After three years of discussing changes to copyright law, Congress’s first bill is a strange one. House and Senate Judiciary Committee leaders have introduced a bill that would radically change the way the Register of Copyrights is picked – taking the process out of the hands of the Librarian of Congress and putting it into the hands of Congress and the President. That sounds like a pretty technical move, but it could have real consequences for future innovation and creativity. Let’s break it down.
As it stands now, the Register is appointed by the Librarian of Congress, and serves under her direction and oversight. The “Register of Copyrights Selection and Accountability Act of 2017” would require that the head of the Copyright Office be appointed by the President and confirmed by the Senate, and would authorize the President to remove the Register. This would make the Register’s appointment process more democratic – but also more a captive of special interests.
The Copyright Office is supposed to focus on a pretty mundane but important job: registering copyrightable works. Like the entities such as the Congressional Research Service and the GAO, the Copyright Office is also charged with providing advice to Congress, and “information and assistance” to other federal government entities. It is not, however, responsible for making or officially applying copyright law except in very narrow circumstances (like deciding whether a work qualifies for registration). Instead, the responsibility for setting the nation’s copyright policy rests with Congress.
In the past decade, however, the Copyright Office has played an increasingly central role in policymaking – and it has not been a neutral advocate. The Copyright Office has repeatedly put forward policy proposals and legal analyses that have tended to favor the interests of a particular segment of copyright owners (particularly major media and entertainment companies) over other constituencies. For example, one former Register famously stated, “[c]opyright is for the author first and the nation second.” Under her leadership, the Office supported the disastrous Stop Online Piracy Act (SOPA). And last year, the Office worked closely and quietly with major entertainment companies to derail the FCC’s effort to improve competition and consumer choice in cable set-top boxes. The Office also pushed through an unpopular rule change that puts many small website owners at risk of losing access to copyright law’s safe harbors for intermediaries. More and more people feel the consequences of this bias at the Copyright Office, as some appellate courts have looked to the Office to decide close and critical legal questions. And thanks to the Digital Millennium Copyright Act, the Copyright Office also plays a central role in shaping our technological future.
The Register has gone from being a neutral expert to a political player. In theory, the bill would help mitigate this effect by making this Register more accountable to the public – after all, under the current regime the Register answers only to the Librarian of Congress. In practice, though, we fear it’s designed to do something else: allow powerful incumbent interests to use their lobbying power to control this increasingly politicized office. No president is going to select an appointee that will be shot down by special interests. And while the Librarian of Congress still oversees the Copyright Office, the Librarian of Congress would not be able to remove the Register no matter how poorly they perform their job.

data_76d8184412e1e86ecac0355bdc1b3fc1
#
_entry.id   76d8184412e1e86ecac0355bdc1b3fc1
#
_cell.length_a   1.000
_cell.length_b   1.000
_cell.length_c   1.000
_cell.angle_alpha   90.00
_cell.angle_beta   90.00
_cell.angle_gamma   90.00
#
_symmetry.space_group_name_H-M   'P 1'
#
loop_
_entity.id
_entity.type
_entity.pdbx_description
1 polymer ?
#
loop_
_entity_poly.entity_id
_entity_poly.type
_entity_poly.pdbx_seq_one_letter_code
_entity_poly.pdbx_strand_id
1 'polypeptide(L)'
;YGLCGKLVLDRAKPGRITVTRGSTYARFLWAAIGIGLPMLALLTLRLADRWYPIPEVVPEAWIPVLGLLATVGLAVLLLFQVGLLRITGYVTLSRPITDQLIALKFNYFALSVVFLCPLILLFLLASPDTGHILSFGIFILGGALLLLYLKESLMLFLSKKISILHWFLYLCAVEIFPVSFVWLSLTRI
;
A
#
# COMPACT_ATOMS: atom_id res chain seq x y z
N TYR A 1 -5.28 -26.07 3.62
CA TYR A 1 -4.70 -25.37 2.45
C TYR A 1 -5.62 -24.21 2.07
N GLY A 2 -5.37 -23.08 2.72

In sum, we’ll have a Register, and a Copyright Office, that is accountable only to the President and the special interests that helped get them approved in the first place. That will inevitably accelerate the politicization of the Office.
Under the current system, the official in charge of selecting the Register is a member of the one community that can usually be trusted to think about all of the interests copyright law affects: librarians. As we’ve said before, libraries have an institutional obligation to serve the public, and to support access to knowledge and culture. Given copyright’s constitutional mandate to promote progress, we think the Office’s mission is best served when it is subject to the oversight and guidance of the library community.
It’s bad enough that Congress and the public can no longer look to the Register as a neutral arbiter of copyright policy. We shouldn’t make the problem worse by effectively making the Copyright Office into an independent regulator and policymaker. Instead, the Register should remain an advisor to Congress and an administrator of the registration system.
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Memo to California Assemblymember Ed Chau: you can’t fight fake news with a bad law.
On Tuesday, the California Assembly’s Committee on Privacy and Consumer Affairs, which Chau chairs, will consider A.B. 1104—a censorship bill so obviously unconstitutional, we had to double check that it was real.
It’s real. The proposed law reads:
18320.5. It is unlawful for a person to knowingly and willingly make, publish or circulate on an Internet Web site, or cause to be made, published, or circulated in any writing posted on an Internet Web site, a false or deceptive statement designed to influence the vote on either of the following:
(a) Any issue submitted to voters at an election.
(b) Any candidate for election to public office.
In other words, it would be illegal to be wrong on the internet if it could impact an election. The bill is unconstitutional under U.S. Supreme Court case law (see our opposition letter for more information on that), and likely to draw immediate and costly lawsuits if it is signed into law.
For Chau, A.B. 1104 is an attempt to address the issue of “fake news” that many believe plagued the 2016 election: websites publishing false stories and promoting them over social media.
No law, and certainly not A.B. 1104, will remedy this problem.